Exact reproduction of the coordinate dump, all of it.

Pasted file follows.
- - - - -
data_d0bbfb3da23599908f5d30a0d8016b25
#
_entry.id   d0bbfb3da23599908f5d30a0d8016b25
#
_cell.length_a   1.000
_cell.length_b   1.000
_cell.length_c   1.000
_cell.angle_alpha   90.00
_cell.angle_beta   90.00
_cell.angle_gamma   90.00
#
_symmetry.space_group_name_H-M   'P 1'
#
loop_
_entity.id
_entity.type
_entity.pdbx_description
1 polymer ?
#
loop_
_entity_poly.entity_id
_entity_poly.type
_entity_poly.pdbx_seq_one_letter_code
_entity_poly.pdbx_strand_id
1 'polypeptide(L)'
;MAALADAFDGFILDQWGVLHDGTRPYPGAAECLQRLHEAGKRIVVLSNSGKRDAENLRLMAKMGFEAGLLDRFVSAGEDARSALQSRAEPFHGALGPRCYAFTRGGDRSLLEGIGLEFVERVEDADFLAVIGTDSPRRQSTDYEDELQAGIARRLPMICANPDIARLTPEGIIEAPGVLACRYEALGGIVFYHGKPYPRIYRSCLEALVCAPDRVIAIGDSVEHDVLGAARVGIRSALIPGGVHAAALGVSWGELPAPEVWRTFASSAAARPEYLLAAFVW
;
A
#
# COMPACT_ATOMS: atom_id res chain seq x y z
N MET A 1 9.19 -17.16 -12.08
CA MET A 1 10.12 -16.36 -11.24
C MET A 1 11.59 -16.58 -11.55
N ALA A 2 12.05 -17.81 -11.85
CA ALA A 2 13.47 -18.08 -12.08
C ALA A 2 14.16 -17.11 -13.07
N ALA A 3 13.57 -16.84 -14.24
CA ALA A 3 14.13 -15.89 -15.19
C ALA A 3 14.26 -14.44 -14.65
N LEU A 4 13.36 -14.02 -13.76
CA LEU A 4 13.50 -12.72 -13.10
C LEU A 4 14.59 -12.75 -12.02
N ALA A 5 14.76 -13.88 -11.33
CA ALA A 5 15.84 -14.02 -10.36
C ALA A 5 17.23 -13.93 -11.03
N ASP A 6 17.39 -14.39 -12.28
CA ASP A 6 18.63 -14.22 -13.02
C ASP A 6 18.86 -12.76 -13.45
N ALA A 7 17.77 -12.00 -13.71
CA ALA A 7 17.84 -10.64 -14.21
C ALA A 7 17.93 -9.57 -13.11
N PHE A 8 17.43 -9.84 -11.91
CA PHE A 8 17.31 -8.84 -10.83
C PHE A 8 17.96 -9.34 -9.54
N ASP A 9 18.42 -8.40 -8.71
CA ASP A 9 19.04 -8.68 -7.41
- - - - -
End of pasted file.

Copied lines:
data_d0bbfb3da23599908f5d30a0d8016b25
#
_entry.id   d0bbfb3da23599908f5d30a0d8016b25
#
_cell.length_a   1.000
_cell.length_b   1.000
_cell.length_c   1.000
_cell.angle_alpha   90.00
_cell.angle_beta   90.00
_cell.angle_gamma   90.00
#
_symmetry.space_group_name_H-M   'P 1'
#
loop_
_entity.id
_entity.type
_entity.pdbx_description
1 polymer ?
#
loop_
_entity_poly.entity_id
_entity_poly.type
_entity_poly.pdbx_seq_one_letter_code
_entity_poly.pdbx_strand_id
1 'polypeptide(L)'
;MAALADAFDGFILDQWGVLHDGTRPYPGAAECLQRLHEAGKRIVVLSNSGKRDAENLRLMAKMGFEAGLLDRFVSAGEDARSALQSRAEPFHGALGPRCYAFTRGGDRSLLEGIGLEFVERVEDADFLAVIGTDSPRRQSTDYEDELQAGIARRLPMICANPDIARLTPEGIIEAPGVLACRYEALGGIVFYHGKPYPRIYRSCLEALVCAPDRVIAIGDSVEHDVLGAARVGIRSALIPGGVHAAALGVSWGELPAPEVWRTFASSAAARPEYLLAAFVW
;
A
#
# COMPACT_ATOMS: atom_id res chain seq x y z
N MET A 1 9.19 -17.16 -12.08
CA MET A 1 10.12 -16.36 -11.24
C MET A 1 11.59 -16.58 -11.55
N ALA A 2 12.05 -17.81 -11.85
CA ALA A 2 13.47 -18.08 -12.08
C ALA A 2 14.16 -17.11 -13.07
N ALA A 3 13.57 -16.84 -14.24
CA ALA A 3 14.13 -15.89 -15.19
C ALA A 3 14.26 -14.44 -14.65
N LEU A 4 13.36 -14.02 -13.76
CA LEU A 4 13.50 -12.72 -13.10
C LEU A 4 14.59 -12.75 -12.02
N ALA A 5 14.76 -13.88 -11.33
CA ALA A 5 15.84 -14.02 -10.36
C ALA A 5 17.23 -13.93 -11.03
N ASP A 6 17.39 -14.39 -12.28
CA ASP A 6 18.63 -14.22 -13.02
C ASP A 6 18.86 -12.76 -13.45
N ALA A 7 17.77 -12.00 -13.71
CA ALA A 7 17.84 -10.64 -14.21
C ALA A 7 17.93 -9.57 -13.11
N PHE A 8 17.43 -9.84 -11.91
CA PHE A 8 17.31 -8.84 -10.83
C PHE A 8 17.96 -9.34 -9.54
N ASP A 9 18.42 -8.40 -8.71
CA ASP A 9 19.04 -8.68 -7.41